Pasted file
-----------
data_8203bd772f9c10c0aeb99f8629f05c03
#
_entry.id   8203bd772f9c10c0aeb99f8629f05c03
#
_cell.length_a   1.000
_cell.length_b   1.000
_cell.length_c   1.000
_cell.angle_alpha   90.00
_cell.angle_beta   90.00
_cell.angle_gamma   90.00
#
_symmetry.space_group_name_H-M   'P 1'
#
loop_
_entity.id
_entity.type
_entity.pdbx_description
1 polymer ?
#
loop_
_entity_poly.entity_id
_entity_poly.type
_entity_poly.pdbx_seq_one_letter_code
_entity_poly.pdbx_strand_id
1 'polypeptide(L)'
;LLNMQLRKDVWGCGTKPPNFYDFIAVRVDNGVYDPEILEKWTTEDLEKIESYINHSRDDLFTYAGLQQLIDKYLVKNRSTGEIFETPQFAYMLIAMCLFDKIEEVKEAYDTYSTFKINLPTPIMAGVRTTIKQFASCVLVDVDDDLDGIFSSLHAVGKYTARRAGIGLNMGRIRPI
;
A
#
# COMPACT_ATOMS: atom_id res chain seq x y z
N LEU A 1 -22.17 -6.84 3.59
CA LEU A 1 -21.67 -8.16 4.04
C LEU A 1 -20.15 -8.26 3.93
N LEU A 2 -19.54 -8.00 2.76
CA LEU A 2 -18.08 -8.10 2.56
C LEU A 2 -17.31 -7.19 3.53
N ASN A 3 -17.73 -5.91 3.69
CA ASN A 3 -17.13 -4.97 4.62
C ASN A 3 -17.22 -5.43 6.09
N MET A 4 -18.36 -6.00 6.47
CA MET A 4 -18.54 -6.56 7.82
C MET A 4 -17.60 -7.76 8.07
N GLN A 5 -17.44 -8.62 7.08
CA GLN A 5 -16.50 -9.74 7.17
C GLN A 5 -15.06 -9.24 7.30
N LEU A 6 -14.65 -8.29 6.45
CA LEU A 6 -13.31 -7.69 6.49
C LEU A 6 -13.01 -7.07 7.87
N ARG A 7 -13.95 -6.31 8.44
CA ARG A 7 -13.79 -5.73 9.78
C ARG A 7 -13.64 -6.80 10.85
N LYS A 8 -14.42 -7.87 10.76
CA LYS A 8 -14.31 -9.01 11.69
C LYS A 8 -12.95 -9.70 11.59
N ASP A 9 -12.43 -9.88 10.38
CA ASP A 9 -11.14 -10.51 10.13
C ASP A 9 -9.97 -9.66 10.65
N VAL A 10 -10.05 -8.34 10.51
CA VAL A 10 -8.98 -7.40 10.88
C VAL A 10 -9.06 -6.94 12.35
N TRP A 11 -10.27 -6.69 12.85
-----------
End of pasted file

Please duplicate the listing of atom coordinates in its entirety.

data_8203bd772f9c10c0aeb99f8629f05c03
#
_entry.id   8203bd772f9c10c0aeb99f8629f05c03
#
_cell.length_a   1.000
_cell.length_b   1.000
_cell.length_c   1.000
_cell.angle_alpha   90.00
_cell.angle_beta   90.00
_cell.angle_gamma   90.00
#
_symmetry.space_group_name_H-M   'P 1'
#
loop_
_entity.id
_entity.type
_entity.pdbx_description
1 polymer ?
#
loop_
_entity_poly.entity_id
_entity_poly.type
_entity_poly.pdbx_seq_one_letter_code
_entity_poly.pdbx_strand_id
1 'polypeptide(L)'
;LLNMQLRKDVWGCGTKPPNFYDFIAVRVDNGVYDPEILEKWTTEDLEKIESYINHSRDDLFTYAGLQQLIDKYLVKNRSTGEIFETPQFAYMLIAMCLFDKIEEVKEAYDTYSTFKINLPTPIMAGVRTTIKQFASCVLVDVDDDLDGIFSSLHAVGKYTARRAGIGLNMGRIRPI
;
A
#
# COMPACT_ATOMS: atom_id res chain seq x y z
N LEU A 1 -22.17 -6.84 3.59
CA LEU A 1 -21.67 -8.16 4.04
C LEU A 1 -20.15 -8.26 3.93
N LEU A 2 -19.54 -8.00 2.76
CA LEU A 2 -18.08 -8.10 2.56
C LEU A 2 -17.31 -7.19 3.53
N ASN A 3 -17.73 -5.91 3.69
CA ASN A 3 -17.13 -4.97 4.62
C ASN A 3 -17.22 -5.43 6.09
N MET A 4 -18.36 -6.00 6.47
CA MET A 4 -18.54 -6.56 7.82
C MET A 4 -17.60 -7.76 8.07
N GLN A 5 -17.44 -8.62 7.08
CA GLN A 5 -16.50 -9.74 7.17
C GLN A 5 -15.06 -9.24 7.30
N LEU A 6 -14.65 -8.29 6.45
CA LEU A 6 -13.31 -7.69 6.49
C LEU A 6 -13.01 -7.07 7.87
N ARG A 7 -13.95 -6.31 8.44
CA ARG A 7 -13.79 -5.73 9.78
C ARG A 7 -13.64 -6.80 10.85
N LYS A 8 -14.42 -7.87 10.76
CA LYS A 8 -14.31 -9.01 11.69
C LYS A 8 -12.95 -9.70 11.59
N ASP A 9 -12.43 -9.88 10.38
CA ASP A 9 -11.14 -10.51 10.13
C ASP A 9 -9.97 -9.66 10.65
N VAL A 10 -10.05 -8.34 10.51
CA VAL A 10 -8.98 -7.40 10.88
C VAL A 10 -9.06 -6.94 12.35
N TRP A 11 -10.27 -6.69 12.85